More Mixed Voucher Results in Ohio

Published July 20, 2016

As last week’s School Choice Weekly reported, yet another recent study finds less-than-glowing results from a school voucher program. While test scores of students who used school vouchers were down, public school students who were eligible for a voucher but didn’t use one saw statistically significant positive effects on reading and math scores.

It’s important to note the study is not a randomized, controlled trial, which is the best-quality social science research method we have. Also, as researcher Jay Greene has been discussing lately, reading and math scores are less correlated with positive long-term life outcomes than are other measures such as high school graduation.

RedefinED gives a readable rundown of the study’s salient points, including theories for why we’re seeing such results, especially after years of unbroken positive findings from quality school voucher studies.

Here’s another little-discussed possible reason for the disappointing findings: Private schools may be performing worse than expected with voucher students because private schools often use curriculum and teachers similar to those found in public schools. Private school accreditation agencies often require private school teachers to have teaching degrees and the kinds of training we already know doesn’t increase their teaching ability or content knowledge; and private schools often use the very same textbooks, tests, and lesson plans public schools do, especially in the era of Common Core.

Really, the main differences are often an added chapel (most private schools are religious), having to pay tuition out-of-pocket on top of taxes, higher behavior standards, and a higher proportion of children who come from intact homes. Without the benefit of a superior curriculum and teachers, these very likely may not be enough to improve student achievement either in the short or long term, especially among low-income children, who are significantly more likely to be living in chaotic households, which is a big influence on their academic success.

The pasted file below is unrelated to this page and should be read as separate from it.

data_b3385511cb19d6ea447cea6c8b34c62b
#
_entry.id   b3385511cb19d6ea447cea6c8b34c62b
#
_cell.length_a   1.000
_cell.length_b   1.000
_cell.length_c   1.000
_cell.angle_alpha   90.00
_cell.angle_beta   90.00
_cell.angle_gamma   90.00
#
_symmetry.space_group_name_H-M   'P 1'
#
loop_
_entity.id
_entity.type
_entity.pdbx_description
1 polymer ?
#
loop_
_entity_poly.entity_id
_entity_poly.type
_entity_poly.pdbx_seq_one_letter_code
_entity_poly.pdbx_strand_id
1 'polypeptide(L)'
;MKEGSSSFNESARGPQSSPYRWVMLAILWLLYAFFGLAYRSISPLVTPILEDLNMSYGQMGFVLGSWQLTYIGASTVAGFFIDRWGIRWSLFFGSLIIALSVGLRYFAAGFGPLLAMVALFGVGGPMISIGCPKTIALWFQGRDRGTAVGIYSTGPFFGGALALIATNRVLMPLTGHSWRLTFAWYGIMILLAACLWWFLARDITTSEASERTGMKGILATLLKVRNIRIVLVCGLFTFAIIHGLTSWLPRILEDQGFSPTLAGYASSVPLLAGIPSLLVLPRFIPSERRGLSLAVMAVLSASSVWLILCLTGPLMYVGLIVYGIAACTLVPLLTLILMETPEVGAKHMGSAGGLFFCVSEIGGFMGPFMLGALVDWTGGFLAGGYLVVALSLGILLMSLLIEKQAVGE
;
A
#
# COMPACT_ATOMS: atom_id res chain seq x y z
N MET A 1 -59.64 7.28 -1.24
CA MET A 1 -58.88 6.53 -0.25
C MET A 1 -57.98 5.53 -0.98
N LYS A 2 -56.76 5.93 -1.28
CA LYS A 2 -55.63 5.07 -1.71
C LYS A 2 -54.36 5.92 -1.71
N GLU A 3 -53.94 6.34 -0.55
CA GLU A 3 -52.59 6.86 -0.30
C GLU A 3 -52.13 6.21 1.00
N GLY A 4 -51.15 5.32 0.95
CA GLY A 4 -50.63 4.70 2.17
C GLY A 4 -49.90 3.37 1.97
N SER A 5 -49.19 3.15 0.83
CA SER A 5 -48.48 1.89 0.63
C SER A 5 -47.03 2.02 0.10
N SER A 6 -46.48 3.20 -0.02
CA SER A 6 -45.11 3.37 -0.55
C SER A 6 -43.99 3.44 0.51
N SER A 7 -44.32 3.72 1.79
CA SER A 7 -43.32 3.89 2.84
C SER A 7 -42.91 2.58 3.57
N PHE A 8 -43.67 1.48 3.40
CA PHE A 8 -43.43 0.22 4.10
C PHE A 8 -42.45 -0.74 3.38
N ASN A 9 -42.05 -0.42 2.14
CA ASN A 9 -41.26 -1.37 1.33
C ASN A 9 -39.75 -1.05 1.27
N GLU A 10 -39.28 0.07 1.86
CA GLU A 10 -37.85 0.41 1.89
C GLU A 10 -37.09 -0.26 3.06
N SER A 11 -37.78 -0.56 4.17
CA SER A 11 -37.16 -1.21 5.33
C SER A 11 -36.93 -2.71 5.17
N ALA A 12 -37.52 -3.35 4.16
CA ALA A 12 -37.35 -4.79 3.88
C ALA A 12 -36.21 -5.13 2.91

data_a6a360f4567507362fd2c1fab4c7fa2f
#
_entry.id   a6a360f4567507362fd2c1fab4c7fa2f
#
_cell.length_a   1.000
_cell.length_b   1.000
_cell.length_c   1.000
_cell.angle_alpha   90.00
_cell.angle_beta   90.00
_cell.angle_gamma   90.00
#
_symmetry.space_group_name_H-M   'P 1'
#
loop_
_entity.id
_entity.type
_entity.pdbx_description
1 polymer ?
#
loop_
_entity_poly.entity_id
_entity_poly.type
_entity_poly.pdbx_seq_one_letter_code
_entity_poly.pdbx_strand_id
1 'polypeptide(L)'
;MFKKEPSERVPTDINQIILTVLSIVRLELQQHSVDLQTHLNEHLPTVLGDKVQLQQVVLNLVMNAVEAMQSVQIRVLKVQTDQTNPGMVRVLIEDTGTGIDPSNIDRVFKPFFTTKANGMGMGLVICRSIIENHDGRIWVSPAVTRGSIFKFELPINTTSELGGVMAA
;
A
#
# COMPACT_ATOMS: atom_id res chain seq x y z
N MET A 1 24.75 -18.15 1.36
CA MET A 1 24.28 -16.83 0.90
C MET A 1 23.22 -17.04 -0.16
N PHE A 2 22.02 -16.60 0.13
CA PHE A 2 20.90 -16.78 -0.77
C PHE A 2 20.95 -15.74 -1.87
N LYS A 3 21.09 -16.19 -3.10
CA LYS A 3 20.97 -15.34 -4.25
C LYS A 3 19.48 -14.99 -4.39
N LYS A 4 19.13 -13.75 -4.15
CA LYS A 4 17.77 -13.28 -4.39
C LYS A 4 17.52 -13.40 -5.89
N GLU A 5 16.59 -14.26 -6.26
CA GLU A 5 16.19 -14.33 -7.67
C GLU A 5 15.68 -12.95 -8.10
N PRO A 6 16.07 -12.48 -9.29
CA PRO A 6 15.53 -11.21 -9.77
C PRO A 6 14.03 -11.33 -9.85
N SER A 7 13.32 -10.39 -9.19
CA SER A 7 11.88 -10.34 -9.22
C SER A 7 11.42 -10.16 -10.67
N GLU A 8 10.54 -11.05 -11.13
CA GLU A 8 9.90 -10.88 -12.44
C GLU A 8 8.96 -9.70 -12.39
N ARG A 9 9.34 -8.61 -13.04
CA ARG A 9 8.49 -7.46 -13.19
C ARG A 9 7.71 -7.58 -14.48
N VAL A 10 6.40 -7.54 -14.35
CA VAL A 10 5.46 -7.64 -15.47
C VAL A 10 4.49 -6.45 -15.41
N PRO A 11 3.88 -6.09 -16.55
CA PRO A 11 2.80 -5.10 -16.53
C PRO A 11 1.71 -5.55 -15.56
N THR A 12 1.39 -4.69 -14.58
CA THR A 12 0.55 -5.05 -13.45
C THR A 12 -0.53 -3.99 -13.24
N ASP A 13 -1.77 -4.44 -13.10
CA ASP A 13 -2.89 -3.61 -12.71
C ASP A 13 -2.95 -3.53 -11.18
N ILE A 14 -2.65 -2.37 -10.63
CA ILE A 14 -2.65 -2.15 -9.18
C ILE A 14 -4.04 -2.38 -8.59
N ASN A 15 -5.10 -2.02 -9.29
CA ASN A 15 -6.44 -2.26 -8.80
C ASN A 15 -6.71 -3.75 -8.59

Until we had school choice programs, private schools often differentiated themselves from their public-school competition with a religious flavor, not academic excellence. With school choice programs, that could change–but only if states and private regulatory cartels release private schools from the same regulatory burden keeping public schools at best mediocre.



School Choice Roundup

Common Core and Curriculum Watch

  • LESSON PLANS: Giving teachers access to, reminders to use, and an online forum related to prewritten math plans improved the instruction of average teachers so much the effect was dramatically greater than the highest-performing preschool programs–and a lot cheaper, finds a new study.

Education Today

  • DISCIPLINE: The U.S. Supreme Court’s penchant for favoring race-based discrimination will likely hurt K–12 students because the Obama administration has required the nation’s schools to adopt new, race-based discipline policies.